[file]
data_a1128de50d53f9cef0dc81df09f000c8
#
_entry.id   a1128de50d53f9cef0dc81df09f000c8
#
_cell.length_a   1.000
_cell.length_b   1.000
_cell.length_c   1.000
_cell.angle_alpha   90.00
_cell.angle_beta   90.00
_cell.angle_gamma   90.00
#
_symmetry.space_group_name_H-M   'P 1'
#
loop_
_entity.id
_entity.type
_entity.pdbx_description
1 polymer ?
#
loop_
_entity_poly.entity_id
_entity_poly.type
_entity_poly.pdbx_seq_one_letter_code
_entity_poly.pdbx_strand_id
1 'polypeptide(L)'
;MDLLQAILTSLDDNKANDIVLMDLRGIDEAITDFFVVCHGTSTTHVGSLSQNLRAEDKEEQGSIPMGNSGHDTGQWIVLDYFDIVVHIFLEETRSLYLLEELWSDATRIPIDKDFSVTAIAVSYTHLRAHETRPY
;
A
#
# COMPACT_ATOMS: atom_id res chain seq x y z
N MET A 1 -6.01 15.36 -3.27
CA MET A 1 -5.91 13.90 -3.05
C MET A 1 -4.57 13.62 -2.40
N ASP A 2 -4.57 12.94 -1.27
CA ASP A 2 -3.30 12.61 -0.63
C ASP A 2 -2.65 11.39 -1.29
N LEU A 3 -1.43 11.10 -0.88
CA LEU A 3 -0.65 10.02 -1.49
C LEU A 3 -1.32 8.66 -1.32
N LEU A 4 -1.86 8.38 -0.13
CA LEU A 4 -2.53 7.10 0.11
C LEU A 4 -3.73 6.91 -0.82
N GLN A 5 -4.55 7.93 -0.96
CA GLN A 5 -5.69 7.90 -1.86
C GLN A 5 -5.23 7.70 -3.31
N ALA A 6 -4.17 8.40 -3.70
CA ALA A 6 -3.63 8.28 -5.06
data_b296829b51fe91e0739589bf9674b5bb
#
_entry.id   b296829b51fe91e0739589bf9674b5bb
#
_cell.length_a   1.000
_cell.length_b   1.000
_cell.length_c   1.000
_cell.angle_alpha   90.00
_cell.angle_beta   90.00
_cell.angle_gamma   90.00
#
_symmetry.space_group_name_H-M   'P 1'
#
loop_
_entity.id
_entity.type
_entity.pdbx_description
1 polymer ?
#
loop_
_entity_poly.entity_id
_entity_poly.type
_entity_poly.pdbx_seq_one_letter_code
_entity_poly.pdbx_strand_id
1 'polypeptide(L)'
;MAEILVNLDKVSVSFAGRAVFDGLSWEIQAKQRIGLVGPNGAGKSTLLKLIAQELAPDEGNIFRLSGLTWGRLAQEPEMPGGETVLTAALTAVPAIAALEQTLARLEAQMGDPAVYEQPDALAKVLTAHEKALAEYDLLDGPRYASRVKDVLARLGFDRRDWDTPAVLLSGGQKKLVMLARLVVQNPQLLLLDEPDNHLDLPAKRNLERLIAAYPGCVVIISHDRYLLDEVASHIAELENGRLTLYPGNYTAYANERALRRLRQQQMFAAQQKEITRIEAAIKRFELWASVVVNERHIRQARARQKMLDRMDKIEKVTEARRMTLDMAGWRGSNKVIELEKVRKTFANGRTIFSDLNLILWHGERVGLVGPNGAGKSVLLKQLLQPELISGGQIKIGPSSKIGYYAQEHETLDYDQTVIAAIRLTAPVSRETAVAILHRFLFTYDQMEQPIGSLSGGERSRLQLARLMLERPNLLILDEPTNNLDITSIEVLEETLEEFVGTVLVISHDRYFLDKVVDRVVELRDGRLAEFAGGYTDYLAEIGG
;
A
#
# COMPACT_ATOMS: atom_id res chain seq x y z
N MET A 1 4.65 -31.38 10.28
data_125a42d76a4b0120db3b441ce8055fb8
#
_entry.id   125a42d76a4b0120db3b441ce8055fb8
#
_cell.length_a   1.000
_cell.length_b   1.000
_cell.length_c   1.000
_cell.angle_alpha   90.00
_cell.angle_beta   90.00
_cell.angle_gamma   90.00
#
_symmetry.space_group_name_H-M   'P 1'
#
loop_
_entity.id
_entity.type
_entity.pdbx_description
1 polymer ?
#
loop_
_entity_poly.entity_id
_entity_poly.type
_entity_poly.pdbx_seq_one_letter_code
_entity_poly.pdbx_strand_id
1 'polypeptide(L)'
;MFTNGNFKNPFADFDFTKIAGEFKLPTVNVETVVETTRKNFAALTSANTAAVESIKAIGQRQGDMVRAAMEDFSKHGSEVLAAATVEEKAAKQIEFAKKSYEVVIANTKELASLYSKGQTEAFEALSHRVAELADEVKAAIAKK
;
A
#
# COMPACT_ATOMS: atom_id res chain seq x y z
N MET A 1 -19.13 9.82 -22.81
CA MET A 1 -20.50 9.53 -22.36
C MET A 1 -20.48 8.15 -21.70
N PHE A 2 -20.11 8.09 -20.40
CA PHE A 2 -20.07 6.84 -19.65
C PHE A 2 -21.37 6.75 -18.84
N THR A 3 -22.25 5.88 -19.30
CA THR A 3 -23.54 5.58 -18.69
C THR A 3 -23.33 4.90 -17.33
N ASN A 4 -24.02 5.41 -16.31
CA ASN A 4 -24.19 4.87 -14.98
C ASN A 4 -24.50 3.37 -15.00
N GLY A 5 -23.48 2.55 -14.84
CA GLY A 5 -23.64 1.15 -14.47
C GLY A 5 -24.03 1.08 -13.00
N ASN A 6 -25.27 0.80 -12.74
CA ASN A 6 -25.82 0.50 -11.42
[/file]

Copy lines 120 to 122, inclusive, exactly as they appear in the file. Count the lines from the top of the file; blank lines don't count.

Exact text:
C ASN A 4 -24.50 3.37 -15.00
N GLY A 5 -23.48 2.55 -14.84
CA GLY A 5 -23.64 1.15 -14.47